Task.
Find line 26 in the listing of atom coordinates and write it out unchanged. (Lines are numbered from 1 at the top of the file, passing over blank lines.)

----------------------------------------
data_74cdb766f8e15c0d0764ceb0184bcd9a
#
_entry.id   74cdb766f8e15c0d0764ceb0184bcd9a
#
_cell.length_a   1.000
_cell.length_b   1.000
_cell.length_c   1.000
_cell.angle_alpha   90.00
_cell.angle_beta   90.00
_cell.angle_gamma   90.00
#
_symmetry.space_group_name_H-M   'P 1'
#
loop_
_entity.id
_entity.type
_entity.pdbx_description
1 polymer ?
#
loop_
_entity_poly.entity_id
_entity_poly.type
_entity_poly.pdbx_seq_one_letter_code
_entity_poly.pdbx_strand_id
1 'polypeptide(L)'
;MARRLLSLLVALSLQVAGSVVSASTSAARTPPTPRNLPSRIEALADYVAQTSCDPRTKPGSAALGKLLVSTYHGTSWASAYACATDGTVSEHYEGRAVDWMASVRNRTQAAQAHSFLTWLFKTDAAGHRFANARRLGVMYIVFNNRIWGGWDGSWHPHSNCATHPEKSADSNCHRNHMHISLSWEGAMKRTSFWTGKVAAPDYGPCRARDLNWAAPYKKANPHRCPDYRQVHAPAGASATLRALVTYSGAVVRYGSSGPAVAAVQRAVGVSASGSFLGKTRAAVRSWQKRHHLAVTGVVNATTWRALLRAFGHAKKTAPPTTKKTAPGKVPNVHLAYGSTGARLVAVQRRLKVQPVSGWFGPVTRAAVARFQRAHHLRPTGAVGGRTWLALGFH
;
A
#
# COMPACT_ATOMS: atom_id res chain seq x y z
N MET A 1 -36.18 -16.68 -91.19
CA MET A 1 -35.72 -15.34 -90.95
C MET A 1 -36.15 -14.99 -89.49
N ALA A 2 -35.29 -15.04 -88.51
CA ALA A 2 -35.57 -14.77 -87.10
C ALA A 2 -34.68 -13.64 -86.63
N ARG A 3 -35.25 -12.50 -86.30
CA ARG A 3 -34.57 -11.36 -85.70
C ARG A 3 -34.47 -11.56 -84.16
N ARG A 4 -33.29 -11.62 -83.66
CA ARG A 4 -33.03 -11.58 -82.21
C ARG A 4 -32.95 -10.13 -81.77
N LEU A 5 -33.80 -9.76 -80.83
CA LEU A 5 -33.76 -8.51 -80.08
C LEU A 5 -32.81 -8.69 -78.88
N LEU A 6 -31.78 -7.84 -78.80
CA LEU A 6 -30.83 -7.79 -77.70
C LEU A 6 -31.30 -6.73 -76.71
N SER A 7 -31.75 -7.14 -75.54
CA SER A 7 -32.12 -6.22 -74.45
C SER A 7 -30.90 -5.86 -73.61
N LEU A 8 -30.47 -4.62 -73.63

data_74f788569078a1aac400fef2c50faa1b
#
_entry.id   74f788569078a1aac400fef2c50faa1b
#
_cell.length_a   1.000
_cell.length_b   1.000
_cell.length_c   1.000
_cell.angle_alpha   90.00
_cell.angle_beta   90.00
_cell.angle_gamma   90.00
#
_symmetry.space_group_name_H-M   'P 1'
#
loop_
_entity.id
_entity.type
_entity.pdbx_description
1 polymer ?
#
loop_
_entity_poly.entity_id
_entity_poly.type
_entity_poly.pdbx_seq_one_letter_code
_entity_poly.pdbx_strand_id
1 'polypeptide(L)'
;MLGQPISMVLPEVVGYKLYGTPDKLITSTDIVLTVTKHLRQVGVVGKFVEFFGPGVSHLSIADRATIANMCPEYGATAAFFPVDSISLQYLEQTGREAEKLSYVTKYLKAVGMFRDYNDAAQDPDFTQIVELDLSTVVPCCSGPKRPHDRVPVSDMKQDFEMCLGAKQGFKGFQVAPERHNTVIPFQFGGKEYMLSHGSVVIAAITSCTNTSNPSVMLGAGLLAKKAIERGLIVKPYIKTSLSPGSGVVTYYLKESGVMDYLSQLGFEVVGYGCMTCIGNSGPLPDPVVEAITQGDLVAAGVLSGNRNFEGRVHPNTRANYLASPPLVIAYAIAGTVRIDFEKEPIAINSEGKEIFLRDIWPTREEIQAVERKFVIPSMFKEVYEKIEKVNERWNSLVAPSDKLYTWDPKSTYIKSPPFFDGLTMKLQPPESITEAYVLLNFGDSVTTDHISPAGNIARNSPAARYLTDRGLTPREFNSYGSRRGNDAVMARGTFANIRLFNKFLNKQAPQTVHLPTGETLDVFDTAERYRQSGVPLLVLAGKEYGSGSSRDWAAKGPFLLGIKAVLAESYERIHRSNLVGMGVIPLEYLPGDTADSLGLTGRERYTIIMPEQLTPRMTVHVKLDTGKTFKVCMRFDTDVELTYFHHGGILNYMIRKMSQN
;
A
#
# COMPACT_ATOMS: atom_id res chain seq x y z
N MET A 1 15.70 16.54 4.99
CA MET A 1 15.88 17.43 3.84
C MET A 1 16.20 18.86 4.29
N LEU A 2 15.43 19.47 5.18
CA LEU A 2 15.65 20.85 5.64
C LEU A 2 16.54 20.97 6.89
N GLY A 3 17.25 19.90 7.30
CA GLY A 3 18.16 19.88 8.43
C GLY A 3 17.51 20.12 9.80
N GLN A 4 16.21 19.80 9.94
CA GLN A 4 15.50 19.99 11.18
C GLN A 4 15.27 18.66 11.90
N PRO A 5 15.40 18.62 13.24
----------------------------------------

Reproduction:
;MARRLLSLLVALSLQVAGSVVSASTSAARTPPTPRNLPSRIEALADYVAQTSCDPRTKPGSAALGKLLVSTYHGTSWASAYACATDGTVSEHYEGRAVDWMASVRNRTQAAQAHSFLTWLFKTDAAGHRFANARRLGVMYIVFNNRIWGGWDGSWHPHSNCATHPEKSADSNCHRNHMHISLSWEGAMKRTSFWTGKVAAPDYGPCRARDLNWAAPYKKANPHRCPDYRQVHAPAGASATLRALVTYSGAVVRYGSSGPAVAAVQRAVGVSASGSFLGKTRAAVRSWQKRHHLAVTGVVNATTWRALLRAFGHAKKTAPPTTKKTAPGKVPNVHLAYGSTGARLVAVQRRLKVQPVSGWFGPVTRAAVARFQRAHHLRPTGAVGGRTWLALGFH